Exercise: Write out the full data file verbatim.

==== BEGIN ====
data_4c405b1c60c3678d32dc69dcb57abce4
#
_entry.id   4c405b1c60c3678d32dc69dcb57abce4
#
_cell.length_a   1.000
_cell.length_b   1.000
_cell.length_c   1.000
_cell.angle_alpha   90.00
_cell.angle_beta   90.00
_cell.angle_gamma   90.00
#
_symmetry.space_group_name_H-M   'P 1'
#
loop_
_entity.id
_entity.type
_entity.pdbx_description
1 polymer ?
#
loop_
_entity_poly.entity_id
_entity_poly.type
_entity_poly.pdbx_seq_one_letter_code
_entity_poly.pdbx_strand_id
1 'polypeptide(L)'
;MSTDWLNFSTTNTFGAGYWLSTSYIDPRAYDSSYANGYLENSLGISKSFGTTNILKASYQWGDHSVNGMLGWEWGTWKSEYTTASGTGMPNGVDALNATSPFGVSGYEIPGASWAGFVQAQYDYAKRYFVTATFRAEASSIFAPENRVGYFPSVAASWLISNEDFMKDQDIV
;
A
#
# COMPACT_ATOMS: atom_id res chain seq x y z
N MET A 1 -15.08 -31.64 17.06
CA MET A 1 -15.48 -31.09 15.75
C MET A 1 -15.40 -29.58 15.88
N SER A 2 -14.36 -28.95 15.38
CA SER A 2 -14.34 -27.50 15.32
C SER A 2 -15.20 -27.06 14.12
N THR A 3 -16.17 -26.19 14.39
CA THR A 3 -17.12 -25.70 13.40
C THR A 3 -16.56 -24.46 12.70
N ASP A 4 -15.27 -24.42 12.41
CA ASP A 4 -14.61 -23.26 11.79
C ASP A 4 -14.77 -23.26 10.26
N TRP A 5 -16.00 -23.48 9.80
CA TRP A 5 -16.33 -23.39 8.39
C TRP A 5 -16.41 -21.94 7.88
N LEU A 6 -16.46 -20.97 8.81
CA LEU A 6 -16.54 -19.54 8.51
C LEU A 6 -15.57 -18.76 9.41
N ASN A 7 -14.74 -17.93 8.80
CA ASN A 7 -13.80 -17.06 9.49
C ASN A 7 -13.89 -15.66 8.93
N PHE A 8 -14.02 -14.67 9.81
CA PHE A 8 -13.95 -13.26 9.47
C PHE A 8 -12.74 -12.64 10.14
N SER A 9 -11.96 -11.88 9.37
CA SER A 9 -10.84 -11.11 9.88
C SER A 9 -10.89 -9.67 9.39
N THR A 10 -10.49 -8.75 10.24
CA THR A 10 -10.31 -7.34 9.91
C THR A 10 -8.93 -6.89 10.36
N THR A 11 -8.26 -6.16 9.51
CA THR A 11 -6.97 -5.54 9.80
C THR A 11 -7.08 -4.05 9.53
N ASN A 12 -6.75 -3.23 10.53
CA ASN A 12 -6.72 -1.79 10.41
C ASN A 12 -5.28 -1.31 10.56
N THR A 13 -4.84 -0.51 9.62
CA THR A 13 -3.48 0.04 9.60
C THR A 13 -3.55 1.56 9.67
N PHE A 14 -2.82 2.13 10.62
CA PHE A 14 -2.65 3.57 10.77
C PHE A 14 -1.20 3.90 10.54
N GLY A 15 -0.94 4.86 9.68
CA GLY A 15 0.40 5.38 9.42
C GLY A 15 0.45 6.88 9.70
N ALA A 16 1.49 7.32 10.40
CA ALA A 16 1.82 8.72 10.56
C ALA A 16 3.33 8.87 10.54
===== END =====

data_4c405b1c60c3678d32dc69dcb57abce4
#
_entry.id   4c405b1c60c3678d32dc69dcb57abce4
#
_cell.length_a   1.000
_cell.length_b   1.000
_cell.length_c   1.000
_cell.angle_alpha   90.00
_cell.angle_beta   90.00
_cell.angle_gamma   90.00
#
_symmetry.space_group_name_H-M   'P 1'
#
loop_
_entity.id
_entity.type
_entity.pdbx_description
1 polymer ?
#
loop_
_entity_poly.entity_id
_entity_poly.type
_entity_poly.pdbx_seq_one_letter_code
_entity_poly.pdbx_strand_id
1 'polypeptide(L)'
;MSTDWLNFSTTNTFGAGYWLSTSYIDPRAYDSSYANGYLENSLGISKSFGTTNILKASYQWGDHSVNGMLGWEWGTWKSEYTTASGTGMPNGVDALNATSPFGVSGYEIPGASWAGFVQAQYDYAKRYFVTATFRAEASSIFAPENRVGYFPSVAASWLISNEDFMKDQDIV
;
A
#
# COMPACT_ATOMS: atom_id res chain seq x y z
N MET A 1 -15.08 -31.64 17.06
CA MET A 1 -15.48 -31.09 15.75
C MET A 1 -15.40 -29.58 15.88
N SER A 2 -14.36 -28.95 15.38
CA SER A 2 -14.34 -27.50 15.32
C SER A 2 -15.20 -27.06 14.12
N THR A 3 -16.17 -26.19 14.39
CA THR A 3 -17.12 -25.70 13.40
C THR A 3 -16.56 -24.46 12.70
N ASP A 4 -15.27 -24.42 12.41
CA ASP A 4 -14.61 -23.26 11.79
C ASP A 4 -14.77 -23.26 10.26
N TRP A 5 -16.00 -23.48 9.80
CA TRP A 5 -16.33 -23.39 8.39
C TRP A 5 -16.41 -21.94 7.88
N LEU A 6 -16.46 -20.97 8.81
CA LEU A 6 -16.54 -19.54 8.51
C LEU A 6 -15.57 -18.76 9.41
N ASN A 7 -14.74 -17.93 8.80
CA ASN A 7 -13.80 -17.06 9.49
C ASN A 7 -13.89 -15.66 8.93
N PHE A 8 -14.02 -14.67 9.81
CA PHE A 8 -13.95 -13.26 9.47
C PHE A 8 -12.74 -12.64 10.14
N SER A 9 -11.96 -11.88 9.37
CA SER A 9 -10.84 -11.11 9.88
C SER A 9 -10.89 -9.67 9.39
N THR A 10 -10.49 -8.75 10.24
CA THR A 10 -10.31 -7.34 9.91
C THR A 10 -8.93 -6.89 10.36
N THR A 11 -8.26 -6.16 9.51
CA THR A 11 -6.97 -5.54 9.80
C THR A 11 -7.08 -4.05 9.53
N ASN A 12 -6.75 -3.23 10.53
CA ASN A 12 -6.72 -1.79 10.41
C ASN A 12 -5.28 -1.31 10.56
N THR A 13 -4.84 -0.51 9.62
CA THR A 13 -3.48 0.04 9.60
C THR A 13 -3.55 1.56 9.67
N PHE A 14 -2.82 2.13 10.62
CA PHE A 14 -2.65 3.57 10.77
C PHE A 14 -1.20 3.90 10.54
N GLY A 15 -0.94 4.86 9.68
CA GLY A 15 0.40 5.38 9.42
C GLY A 15 0.45 6.88 9.70
N ALA A 16 1.49 7.32 10.40
CA ALA A 16 1.82 8.72 10.56
C ALA A 16 3.33 8.87 10.54